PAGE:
Iranian football legend Ali Daei says family ordered off flight

Former international striker said his wife and daughter were travelling from Tehran to Dubai when flight was diverted.

Soccer Football - World Cup - Final Draw - Doha Exhibition & Convention Center, Doha, Qatar - April 1, 2022 Draw assistant Ali Daei draws C1 REUTERS/Ahmed Jadallah
Iran's footballing legend Ali Daei at the World Cup match draw in April 2022, in Doha, Qatar [File: Ahmed Jadallah/Reuters]

Iranian football legend Ali Daei said a plane travelling from Tehran to Dubai had been rerouted, and his wife and daughter ordered off, according to Iranian news organisations.

Daei — one of Iran’s most famous footballers and a former German Bundesliga striker whose 109 goals at the international level were long unsurpassed until Cristiano Ronaldo overtook him — said his wife and daughter had flown on a Mahan Air flight, taking off from the Iranian capital’s Imam Khomeini Airport on Monday, headed to Dubai in the United Arab Emirates, the Iranian Students’ News Agency (ISNA) reported.

But the plane was rerouted and made to land on Iran’s Kish Island in the Gulf, where “Ali Daei’s wife and daughter got off the plane”, the state news agency IRNA said.

Daei  — who has expressed support for the protest movement that has rocked Iran since the death of Mahsa Amini, 22, after her arrest in Tehran by morality police for an alleged breach of the country’s strict dress code for women — said he was trying to arrange his family’s return to Tehran.

“My daughter and wife were taken off the flight, but they were not arrested,” Daei said, according to a report by ISNA.

“Had they been banned [from leaving], the passport police system should have shown it: No one has given me an answer about this. I really don’t know what is the reason for these things,” he said.

“My wife and daughter were going to Dubai for a few days trip and back”, he added.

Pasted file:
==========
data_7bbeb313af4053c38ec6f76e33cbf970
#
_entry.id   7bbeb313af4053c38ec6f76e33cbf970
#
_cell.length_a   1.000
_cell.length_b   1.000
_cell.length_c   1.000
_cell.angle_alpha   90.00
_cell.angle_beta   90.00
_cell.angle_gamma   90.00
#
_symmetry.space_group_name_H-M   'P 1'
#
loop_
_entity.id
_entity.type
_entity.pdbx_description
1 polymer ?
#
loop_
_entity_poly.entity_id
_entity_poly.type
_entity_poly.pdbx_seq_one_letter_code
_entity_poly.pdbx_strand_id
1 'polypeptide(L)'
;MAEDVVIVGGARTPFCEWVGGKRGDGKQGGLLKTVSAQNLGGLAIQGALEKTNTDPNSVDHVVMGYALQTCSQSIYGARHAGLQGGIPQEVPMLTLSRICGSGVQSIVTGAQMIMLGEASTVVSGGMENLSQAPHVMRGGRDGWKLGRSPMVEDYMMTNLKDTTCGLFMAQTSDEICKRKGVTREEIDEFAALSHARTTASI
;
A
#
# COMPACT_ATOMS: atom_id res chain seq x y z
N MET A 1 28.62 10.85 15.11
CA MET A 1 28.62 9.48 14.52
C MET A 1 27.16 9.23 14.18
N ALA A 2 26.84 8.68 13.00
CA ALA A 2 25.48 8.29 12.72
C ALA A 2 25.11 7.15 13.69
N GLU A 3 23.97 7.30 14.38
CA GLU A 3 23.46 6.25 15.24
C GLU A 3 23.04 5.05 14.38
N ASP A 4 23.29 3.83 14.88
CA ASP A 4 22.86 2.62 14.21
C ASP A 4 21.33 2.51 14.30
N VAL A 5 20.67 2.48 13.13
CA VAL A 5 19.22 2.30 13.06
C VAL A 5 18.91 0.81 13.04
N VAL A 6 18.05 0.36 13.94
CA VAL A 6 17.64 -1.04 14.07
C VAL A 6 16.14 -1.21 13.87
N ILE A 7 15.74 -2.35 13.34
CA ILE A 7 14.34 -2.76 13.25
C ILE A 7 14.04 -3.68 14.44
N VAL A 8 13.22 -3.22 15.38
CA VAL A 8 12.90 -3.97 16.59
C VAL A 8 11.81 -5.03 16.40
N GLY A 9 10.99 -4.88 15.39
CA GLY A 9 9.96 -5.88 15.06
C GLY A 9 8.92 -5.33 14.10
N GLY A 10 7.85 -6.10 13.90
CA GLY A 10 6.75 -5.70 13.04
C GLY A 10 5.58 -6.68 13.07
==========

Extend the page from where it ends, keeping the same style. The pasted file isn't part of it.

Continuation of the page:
The flight-tracking website Flightradar24 showed Mahan Air Flight W563 being diverted to Kish Island before travelling onward to Dubai a couple of hours later.

Quoting the judiciary, IRNA said that “Daei’s wife had pledged to inform the relevant institutions of her decision before leaving the country”, following their “association with the groups against the Islamic revolution and rioters and calling for strikes”.

There was no comment from the airline or Iranian authorities.

The semi-official Tasnim news agency, believed to be close to the Revolutionary Guard, said a travel ban was imposed on Daei’s wife earlier this month because of her support for the protests. It said she tried to illegally bypass the ban, without elaborating, and that her final destination was the United States. The reports did not name his wife or daughter, who are not public figures.

Protests have gripped Iran since the death in September of Iranian-Kurdish Amini.

Daei, on September 27, used social media to call on the government to “solve the problems of the Iranian people rather than using repression, violence and arrests”.

In October, Daei told the Agence France-Presse news agency that his passport was confiscated by police upon his return from abroad, before being returned to him a few days later.

Earlier in December, his jewellery shop and restaurant in Tehran’s fashionable north were sealed, with local media reporting they had been ordered shut for “cooperation with anti-revolutionary groups in cyberspace to disrupt peace and business of the market”.

Daei — whose glittering career involved playing in Iran’s 2-1 World Cup victory against the United States in 1998 — said he has been targeted by threats after backing the protests triggered by the death of Amini.

The protests have spread across the country and have posed the biggest challenge to Iranian authorities in decades. At least 507 protesters have been killed, and more than 18,500 people have been arrested, according to Human Rights Activists in Iran (HRAI), a group that has closely monitored the unrest.

Iranian authorities have not released figures for those killed or arrested.

The leaderless protesters, rallying under the slogan “women, life, freedom”, say they are fed up after decades of social and political repression by a clerical establishment.

Iranian authorities have blamed the unrest on foreign adversaries like the US and Israel.

Source: News Agencies